Your Bees in August

IMG_5433August is a busy month for beekeepers!  Honey supers are off, we are checking mite levels and treating our hives if necessary, and the bees are continuing to bring in nectar to store for winter.  Many beekeepers consider August 15th as the start of the beekeeping year.  By this day, many aspects of your colony’s upcoming year are already determined by the conditions inside your hive.

Ideally, you will have completed your varroa mite treatments before this day. If you haven’t, put it on your to do list with an ASAP flag! The timing is critical for several reasons:

– Your bee population is starting to decline in preparation for winter. However, varroa mite numbers are still on the rise! The ratio of mites to bees rises dramatically during fall, and this leads to a very sudden crash in colonies that were thriving only a month before.  Consider conducting a post-treatment mite sampling to verify that the treatment was successful.

– All throughout the summer, drones act as a virtual varroa trap. By now, most colonies will have stopped raising drones. All the mites that would normally have avoided worker brood now have nowhere else to go. This contributes to the early fall crash.

– The brood that is being raised in your colony now will become the nurse bees that raise your winter brood. If they are not well-nourished, relatively mite free, and otherwise healthy, they will be unable to rear the robust winter bees that are needed to help your colony survive in late winter/early spring.

Please watch those mite counts and treat as necessary!  Please call or visit the store if you have any questions.

Other things to think about in August: 

– By the time September is in full swing, you want your brood to be as near to the bottom of the colony as possible. What induces a colony to move the brood down? Incoming nectar! If your brood is still high, this is a good indication that your bees will need to be fed with syrup. The brood nest shouldn’t be moving up this time of year! If it is, your bees are eating through their winter stores. Begin feeding right away!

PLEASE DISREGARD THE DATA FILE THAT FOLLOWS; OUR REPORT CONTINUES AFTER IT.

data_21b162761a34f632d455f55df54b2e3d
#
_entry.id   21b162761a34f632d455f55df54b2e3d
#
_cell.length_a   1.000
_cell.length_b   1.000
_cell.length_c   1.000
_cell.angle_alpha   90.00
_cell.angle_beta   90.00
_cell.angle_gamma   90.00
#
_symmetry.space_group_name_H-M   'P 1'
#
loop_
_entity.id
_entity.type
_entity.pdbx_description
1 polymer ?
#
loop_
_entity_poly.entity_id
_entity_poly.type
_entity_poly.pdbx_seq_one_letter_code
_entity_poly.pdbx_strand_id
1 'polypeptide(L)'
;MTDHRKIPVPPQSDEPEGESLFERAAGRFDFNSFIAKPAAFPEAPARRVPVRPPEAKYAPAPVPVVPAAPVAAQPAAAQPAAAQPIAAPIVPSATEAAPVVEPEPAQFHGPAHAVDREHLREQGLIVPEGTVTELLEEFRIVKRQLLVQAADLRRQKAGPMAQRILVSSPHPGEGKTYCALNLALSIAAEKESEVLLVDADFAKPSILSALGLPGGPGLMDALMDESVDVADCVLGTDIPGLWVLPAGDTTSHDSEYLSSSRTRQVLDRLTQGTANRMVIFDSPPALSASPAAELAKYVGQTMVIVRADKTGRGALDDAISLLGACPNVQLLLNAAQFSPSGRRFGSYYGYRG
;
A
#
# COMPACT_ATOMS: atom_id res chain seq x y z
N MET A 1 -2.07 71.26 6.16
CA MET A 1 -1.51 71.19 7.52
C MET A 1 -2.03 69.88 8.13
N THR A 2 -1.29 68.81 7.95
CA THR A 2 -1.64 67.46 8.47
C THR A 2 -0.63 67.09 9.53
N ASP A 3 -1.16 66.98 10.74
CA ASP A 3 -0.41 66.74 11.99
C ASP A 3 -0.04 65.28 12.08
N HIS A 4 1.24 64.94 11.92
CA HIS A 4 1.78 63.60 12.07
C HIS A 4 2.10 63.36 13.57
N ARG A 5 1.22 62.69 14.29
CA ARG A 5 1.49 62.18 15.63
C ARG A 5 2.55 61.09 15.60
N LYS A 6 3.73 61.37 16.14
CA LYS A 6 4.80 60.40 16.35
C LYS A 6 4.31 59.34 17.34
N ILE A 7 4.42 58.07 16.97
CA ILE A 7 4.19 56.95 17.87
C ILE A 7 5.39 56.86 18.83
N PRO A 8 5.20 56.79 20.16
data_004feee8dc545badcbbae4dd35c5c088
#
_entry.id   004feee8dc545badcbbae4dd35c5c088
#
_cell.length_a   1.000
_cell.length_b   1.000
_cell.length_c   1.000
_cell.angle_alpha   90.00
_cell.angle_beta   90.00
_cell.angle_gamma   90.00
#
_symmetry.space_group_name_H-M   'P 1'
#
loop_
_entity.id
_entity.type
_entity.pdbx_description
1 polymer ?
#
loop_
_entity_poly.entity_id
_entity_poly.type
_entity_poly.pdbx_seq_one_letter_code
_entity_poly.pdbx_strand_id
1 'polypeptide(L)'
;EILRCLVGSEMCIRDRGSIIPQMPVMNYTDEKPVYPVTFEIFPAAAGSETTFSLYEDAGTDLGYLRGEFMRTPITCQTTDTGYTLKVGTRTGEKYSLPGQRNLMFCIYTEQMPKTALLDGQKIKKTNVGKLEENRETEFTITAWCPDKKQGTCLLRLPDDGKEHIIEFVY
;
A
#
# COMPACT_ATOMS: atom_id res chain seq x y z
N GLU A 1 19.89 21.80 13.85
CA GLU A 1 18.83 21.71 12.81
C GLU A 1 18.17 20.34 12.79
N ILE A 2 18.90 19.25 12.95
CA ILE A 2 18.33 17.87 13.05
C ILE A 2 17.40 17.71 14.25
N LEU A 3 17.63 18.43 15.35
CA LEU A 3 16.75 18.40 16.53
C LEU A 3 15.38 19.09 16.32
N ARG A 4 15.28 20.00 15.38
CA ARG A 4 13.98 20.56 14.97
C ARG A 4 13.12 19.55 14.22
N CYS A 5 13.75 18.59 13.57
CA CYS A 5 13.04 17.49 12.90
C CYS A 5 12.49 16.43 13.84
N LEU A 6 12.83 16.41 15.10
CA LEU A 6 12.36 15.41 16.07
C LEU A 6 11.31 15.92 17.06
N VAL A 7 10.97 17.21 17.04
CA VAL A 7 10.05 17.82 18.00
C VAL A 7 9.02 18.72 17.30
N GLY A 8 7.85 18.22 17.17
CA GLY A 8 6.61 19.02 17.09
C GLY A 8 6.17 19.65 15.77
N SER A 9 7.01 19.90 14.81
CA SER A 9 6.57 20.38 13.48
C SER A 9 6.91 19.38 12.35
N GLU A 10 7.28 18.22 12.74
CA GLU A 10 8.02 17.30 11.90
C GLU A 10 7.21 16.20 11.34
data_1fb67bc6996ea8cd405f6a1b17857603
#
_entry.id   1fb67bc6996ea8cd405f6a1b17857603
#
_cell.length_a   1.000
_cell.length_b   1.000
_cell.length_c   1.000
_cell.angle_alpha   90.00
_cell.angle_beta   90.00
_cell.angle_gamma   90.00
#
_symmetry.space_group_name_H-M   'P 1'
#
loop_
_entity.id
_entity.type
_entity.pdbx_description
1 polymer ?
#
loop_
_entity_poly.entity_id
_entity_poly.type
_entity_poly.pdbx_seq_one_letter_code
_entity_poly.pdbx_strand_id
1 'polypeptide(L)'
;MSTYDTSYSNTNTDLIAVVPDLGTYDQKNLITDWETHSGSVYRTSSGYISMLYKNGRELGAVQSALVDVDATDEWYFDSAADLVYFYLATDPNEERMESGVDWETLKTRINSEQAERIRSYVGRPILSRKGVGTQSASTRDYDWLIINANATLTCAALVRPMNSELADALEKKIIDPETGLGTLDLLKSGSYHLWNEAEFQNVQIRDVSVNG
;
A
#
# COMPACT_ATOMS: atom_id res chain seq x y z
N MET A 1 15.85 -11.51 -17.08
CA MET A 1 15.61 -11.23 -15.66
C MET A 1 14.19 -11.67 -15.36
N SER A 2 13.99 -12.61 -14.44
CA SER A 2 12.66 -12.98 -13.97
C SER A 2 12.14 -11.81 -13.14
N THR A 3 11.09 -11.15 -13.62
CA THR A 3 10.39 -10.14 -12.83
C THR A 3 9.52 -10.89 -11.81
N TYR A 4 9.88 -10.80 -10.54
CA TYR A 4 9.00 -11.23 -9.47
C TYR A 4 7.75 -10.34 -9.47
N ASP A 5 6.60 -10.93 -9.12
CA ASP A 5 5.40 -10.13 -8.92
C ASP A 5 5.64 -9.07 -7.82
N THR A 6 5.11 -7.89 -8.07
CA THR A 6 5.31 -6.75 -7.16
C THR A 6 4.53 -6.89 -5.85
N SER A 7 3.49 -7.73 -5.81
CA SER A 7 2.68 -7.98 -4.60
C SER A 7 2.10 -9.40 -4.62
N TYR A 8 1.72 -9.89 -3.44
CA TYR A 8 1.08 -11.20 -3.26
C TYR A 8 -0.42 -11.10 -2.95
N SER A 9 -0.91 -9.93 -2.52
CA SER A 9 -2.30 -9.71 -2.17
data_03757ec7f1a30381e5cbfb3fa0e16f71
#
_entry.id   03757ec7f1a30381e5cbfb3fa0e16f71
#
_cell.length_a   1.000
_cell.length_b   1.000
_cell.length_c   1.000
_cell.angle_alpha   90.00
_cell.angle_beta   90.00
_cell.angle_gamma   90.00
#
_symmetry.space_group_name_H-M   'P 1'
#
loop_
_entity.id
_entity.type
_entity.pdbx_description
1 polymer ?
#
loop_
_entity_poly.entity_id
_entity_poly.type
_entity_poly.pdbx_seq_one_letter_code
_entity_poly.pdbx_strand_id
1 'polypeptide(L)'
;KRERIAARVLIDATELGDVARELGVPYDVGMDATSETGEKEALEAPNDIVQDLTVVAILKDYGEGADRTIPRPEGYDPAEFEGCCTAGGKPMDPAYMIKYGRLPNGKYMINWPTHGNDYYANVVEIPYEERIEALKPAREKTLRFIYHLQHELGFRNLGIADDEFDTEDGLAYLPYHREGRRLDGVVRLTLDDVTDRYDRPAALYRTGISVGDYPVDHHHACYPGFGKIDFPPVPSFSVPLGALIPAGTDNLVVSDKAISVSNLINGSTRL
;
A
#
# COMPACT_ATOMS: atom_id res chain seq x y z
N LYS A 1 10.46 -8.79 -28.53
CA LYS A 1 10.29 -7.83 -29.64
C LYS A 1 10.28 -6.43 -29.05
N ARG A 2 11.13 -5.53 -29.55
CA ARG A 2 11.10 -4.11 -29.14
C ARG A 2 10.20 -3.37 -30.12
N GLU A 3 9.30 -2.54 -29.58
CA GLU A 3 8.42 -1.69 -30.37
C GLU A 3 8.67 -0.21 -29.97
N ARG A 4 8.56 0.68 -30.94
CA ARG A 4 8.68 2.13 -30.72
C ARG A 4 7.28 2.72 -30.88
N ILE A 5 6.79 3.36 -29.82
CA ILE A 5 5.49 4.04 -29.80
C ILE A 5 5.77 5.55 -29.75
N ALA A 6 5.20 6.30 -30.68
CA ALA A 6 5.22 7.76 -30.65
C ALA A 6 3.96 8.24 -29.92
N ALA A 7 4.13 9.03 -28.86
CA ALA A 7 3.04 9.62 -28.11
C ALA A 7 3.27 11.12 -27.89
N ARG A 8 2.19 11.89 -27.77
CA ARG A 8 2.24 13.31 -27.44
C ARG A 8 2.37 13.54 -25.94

– Fall is the most important time of the year to feed protein. Your bees need to be fat and healthy going into winter, and they should have several frames of pollen in the bottom box of the colony. If they don’t, you will do them big favors when you feed supplemental protein patties.

– Water is very important for temperature regulation, brood rearing, and nectar processing. If your bees don’t have a water source nearby, be sure to provide one.

– Robbing season is here. Watch weak colonies and reduce their entrances, especially if you are feeding them. Use a robbing screen to stop attacks.

– Yellow jackets are always a nuisance for honey bees. Trap them with store-bought yellow jacket traps if you are concerned. Generally speaking, the yellow jackets cannot kill a colony that isn’t already weak for other reasons, but they can kill a fair number of foragers.  Next spring, set out traps in April and May to catch the queens! Every queen you catch is one less nest to contend with.